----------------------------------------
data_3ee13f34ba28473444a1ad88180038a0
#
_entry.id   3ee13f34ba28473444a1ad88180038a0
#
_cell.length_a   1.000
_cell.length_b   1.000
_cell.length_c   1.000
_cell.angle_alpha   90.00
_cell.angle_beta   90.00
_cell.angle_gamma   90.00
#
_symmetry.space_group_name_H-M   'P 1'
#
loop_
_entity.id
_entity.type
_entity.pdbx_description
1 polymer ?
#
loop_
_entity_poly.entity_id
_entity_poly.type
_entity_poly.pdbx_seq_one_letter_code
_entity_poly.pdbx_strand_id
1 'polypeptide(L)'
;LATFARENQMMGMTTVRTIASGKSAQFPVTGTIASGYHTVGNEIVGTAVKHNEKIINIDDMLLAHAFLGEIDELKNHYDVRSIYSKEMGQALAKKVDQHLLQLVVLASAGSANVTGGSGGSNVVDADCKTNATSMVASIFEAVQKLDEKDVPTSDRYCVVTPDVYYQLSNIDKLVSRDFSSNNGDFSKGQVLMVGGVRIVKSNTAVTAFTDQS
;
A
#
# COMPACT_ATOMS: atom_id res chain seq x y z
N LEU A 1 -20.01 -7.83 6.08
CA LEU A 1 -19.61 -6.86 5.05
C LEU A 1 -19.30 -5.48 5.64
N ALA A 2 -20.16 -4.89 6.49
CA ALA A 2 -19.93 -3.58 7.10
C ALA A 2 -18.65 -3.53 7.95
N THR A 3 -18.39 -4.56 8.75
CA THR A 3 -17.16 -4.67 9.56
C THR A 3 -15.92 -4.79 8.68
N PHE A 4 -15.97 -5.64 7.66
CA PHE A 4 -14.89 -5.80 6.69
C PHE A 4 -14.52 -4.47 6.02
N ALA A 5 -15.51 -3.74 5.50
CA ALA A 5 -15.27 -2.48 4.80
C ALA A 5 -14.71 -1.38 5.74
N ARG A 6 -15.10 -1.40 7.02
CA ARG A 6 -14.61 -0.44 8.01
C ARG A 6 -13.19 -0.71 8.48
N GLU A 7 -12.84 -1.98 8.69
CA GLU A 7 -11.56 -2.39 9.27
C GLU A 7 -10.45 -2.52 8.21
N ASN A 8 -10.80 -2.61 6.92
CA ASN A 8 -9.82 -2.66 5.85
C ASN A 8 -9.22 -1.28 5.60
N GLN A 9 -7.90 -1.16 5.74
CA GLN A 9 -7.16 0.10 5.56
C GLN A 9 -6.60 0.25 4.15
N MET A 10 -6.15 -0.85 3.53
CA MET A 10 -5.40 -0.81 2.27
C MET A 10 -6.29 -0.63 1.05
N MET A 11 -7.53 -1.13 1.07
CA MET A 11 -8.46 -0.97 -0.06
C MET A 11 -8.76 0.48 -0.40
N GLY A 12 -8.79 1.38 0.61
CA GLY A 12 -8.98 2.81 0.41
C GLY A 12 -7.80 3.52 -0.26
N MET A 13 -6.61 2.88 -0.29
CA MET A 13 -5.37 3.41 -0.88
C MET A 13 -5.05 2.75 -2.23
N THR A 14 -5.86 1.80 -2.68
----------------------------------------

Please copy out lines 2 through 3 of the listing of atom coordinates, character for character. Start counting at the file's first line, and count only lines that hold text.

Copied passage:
#
_entry.id   3ee13f34ba28473444a1ad88180038a0